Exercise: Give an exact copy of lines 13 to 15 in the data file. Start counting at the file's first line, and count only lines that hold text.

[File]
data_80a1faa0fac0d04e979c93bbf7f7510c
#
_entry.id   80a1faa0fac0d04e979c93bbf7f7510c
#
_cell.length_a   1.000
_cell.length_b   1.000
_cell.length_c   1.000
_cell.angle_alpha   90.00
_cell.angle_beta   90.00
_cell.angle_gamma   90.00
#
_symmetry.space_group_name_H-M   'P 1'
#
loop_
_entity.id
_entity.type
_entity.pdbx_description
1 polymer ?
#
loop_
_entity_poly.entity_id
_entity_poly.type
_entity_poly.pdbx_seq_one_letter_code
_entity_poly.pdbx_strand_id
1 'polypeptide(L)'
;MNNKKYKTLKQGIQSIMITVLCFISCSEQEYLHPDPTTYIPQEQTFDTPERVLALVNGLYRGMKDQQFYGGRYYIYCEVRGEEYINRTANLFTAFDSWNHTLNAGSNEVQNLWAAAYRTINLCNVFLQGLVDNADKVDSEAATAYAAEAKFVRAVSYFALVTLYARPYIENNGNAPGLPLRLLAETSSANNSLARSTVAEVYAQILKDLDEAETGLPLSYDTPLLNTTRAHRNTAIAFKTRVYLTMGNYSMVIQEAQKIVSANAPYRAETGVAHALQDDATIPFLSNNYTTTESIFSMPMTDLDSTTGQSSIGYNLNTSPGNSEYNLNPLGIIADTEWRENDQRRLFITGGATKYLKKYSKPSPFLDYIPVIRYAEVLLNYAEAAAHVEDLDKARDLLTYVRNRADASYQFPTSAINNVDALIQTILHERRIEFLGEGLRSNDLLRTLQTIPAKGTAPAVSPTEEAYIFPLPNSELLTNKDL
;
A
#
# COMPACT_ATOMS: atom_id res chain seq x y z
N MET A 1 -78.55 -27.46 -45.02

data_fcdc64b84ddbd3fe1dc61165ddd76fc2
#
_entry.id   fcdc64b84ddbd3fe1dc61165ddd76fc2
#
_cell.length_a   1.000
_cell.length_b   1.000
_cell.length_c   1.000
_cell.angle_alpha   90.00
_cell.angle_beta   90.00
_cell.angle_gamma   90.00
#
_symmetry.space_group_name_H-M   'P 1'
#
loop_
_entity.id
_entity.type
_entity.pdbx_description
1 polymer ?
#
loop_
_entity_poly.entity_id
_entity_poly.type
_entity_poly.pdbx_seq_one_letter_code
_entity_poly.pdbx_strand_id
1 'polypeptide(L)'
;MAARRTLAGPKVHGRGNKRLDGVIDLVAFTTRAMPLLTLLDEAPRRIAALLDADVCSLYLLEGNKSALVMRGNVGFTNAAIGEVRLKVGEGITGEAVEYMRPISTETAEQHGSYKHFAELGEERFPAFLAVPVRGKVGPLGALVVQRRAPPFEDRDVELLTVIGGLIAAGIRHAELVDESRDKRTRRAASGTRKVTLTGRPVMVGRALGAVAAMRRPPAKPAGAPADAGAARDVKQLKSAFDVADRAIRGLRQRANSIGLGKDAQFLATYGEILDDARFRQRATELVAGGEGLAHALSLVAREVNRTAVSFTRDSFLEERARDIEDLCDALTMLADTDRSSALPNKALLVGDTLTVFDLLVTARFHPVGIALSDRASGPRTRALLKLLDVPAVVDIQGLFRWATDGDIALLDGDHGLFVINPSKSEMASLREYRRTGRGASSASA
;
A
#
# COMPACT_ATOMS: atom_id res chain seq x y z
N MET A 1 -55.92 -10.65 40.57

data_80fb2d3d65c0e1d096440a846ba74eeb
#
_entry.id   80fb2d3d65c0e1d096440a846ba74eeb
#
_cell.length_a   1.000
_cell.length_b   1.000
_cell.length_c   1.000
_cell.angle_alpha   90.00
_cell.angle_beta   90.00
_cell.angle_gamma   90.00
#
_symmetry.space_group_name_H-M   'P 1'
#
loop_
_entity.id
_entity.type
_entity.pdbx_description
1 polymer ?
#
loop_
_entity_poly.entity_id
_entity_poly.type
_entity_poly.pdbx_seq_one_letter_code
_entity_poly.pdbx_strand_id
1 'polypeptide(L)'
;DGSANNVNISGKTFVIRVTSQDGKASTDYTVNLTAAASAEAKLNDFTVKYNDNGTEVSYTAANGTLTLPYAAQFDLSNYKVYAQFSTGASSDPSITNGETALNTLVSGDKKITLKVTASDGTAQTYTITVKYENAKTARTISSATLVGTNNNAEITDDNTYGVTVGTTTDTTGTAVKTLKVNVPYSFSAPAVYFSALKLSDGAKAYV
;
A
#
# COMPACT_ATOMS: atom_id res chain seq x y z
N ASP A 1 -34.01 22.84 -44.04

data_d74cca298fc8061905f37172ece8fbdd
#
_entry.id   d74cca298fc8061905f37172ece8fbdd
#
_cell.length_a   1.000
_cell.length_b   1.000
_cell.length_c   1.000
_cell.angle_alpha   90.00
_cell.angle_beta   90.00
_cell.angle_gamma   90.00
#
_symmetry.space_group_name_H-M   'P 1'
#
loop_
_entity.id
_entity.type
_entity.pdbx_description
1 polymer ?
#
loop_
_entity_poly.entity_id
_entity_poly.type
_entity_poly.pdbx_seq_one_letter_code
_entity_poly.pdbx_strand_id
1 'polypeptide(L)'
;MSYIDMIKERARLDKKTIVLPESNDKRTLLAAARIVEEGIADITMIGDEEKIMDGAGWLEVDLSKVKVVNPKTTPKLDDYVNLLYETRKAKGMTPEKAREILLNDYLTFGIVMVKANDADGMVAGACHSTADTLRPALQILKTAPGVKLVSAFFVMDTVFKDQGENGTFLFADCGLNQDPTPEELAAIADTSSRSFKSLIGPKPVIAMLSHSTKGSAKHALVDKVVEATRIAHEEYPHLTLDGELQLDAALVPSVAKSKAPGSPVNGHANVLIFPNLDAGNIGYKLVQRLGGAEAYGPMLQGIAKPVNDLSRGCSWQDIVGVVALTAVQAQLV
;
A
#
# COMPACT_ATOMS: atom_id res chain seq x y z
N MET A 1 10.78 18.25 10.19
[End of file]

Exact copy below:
#
loop_
_entity.id